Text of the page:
As for us, well, it’s been a quiet year full of healing and contemplation and m.e. and covid crashes (interrupted by the odd album you can read about below played loud!) However we did reach two milestones this year: one million hits on the website (wow!) and one thousand books sold (triple wow!) A big thankyou to readers old and new – this year our old Friends Slack TV, Barnacle Bum, Cecilia, The Face Of Bo, Hokeyboy, Martin, Joel, Kevin, Kenny, Bethany and my Aunty Julie have been joined by new friends in Louwe (@ljvdboomen), Gregg and Maurice (everybody check out his brilliant ‘Love That Album’ podcast now! This is also, I guess, a kind of farewell to you all as our last book (‘A Scrapbook Of Madness’) came out at the start of the month and I don’t have plans for any more. Instead there’s a philosophy-masquerading-as-a-sci-fi-come-romance novel due for the middle of 2021 (featuring a continuation of the relationship between clandusprods, belobrats and humans as explored in our ‘Aril Fool’s Day’ columns) and a long lie down! Never say never though. Writing Alan’s Album Archives has been one of the great pleasures of my life. The people I’ve met, the records I’ve heard and the places it has taken me are the journey of a lifetime that I will always treasure and there are of course many more wonderful records out there that need somebody to write about them. If no one else takes up the job in the meantime maybe it will be me again! In the meantime, though, there will be one final post at the start of next year with links to all the e-books (and hopefully some new places to buy them from if you don’t like using Amazon), plus I fully intend to come back and add my reviews of the years annually. Who knows? If enough AAA musicians get a move on I might even be back with ‘second editions’ of these books one day. Till then, though, this is a fond farewell from a grateful writer to the best readers in the world – I am so glad you came to visit and wish you much happiness, peace, love, light and the best music that ever there was.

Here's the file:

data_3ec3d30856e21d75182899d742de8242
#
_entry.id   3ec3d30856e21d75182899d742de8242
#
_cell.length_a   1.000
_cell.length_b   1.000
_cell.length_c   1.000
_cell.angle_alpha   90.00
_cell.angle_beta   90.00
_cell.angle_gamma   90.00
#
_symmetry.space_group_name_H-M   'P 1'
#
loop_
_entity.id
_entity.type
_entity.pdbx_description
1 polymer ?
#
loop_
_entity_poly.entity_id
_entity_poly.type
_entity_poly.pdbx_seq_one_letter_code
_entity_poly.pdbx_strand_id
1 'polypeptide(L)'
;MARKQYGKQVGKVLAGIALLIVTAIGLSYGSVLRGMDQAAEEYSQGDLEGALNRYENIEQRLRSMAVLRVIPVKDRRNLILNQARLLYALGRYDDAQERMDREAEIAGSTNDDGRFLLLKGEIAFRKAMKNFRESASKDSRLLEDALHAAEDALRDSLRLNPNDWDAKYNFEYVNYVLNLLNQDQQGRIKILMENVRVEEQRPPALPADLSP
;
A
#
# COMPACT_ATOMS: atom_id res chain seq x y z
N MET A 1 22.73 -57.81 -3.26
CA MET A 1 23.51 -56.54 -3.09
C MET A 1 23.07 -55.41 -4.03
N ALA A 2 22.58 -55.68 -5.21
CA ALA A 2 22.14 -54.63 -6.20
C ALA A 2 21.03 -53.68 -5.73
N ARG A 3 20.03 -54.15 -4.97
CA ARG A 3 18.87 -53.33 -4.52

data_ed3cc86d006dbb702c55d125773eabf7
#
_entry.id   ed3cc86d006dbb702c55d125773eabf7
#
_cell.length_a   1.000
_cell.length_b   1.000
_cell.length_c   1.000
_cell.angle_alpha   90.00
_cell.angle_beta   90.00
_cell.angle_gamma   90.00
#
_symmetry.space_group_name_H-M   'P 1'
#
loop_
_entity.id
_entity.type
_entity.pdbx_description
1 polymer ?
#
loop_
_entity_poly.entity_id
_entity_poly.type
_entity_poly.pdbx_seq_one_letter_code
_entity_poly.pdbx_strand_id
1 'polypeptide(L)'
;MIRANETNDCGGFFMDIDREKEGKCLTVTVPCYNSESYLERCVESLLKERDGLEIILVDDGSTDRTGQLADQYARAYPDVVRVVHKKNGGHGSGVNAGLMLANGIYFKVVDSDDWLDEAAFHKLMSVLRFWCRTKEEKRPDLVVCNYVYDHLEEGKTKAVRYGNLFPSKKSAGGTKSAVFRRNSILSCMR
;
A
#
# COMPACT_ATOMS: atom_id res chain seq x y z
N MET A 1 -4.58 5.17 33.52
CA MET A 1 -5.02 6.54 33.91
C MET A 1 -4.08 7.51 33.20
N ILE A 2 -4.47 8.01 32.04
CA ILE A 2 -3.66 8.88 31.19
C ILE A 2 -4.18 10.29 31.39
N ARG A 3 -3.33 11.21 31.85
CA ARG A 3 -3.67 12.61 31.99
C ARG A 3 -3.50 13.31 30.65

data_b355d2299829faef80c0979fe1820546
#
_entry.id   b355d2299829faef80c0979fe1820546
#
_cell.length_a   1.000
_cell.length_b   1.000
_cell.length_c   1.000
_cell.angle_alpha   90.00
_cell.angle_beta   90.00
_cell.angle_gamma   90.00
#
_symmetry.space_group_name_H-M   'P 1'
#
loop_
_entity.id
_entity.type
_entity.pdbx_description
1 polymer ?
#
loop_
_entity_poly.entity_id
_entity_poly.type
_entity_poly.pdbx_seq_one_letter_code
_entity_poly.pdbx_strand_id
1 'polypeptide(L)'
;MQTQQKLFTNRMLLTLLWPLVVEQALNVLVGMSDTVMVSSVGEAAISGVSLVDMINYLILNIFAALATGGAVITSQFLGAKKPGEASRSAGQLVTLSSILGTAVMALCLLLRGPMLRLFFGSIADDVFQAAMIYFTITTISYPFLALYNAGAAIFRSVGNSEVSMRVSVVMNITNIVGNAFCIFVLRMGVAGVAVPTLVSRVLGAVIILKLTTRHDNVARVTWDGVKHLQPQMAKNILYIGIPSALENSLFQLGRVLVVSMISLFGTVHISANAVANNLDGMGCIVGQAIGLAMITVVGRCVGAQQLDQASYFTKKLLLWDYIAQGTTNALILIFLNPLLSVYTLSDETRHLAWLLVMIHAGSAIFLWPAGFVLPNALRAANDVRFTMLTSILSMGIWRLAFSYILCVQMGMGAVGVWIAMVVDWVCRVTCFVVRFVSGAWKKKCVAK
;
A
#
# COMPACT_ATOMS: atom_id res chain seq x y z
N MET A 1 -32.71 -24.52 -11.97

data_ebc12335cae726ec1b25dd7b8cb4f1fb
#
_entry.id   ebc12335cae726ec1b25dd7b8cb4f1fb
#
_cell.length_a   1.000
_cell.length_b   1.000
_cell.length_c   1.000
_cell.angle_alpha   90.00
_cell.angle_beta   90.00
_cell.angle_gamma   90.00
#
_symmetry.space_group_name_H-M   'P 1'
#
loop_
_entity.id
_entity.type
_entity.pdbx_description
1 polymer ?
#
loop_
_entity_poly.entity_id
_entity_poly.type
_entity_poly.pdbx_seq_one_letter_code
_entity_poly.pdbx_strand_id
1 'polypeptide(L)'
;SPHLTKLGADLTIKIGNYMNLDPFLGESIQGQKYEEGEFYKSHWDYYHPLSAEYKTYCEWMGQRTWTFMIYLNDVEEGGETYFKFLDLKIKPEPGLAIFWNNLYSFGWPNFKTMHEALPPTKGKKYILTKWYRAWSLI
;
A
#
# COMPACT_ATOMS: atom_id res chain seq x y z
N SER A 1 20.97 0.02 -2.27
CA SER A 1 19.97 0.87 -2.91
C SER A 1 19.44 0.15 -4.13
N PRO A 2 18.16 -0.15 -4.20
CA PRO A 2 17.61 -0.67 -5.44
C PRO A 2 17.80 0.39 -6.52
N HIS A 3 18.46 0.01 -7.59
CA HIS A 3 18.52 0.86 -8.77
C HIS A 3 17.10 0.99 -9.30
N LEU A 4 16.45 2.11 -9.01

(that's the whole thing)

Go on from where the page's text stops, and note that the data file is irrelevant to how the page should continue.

New Releases: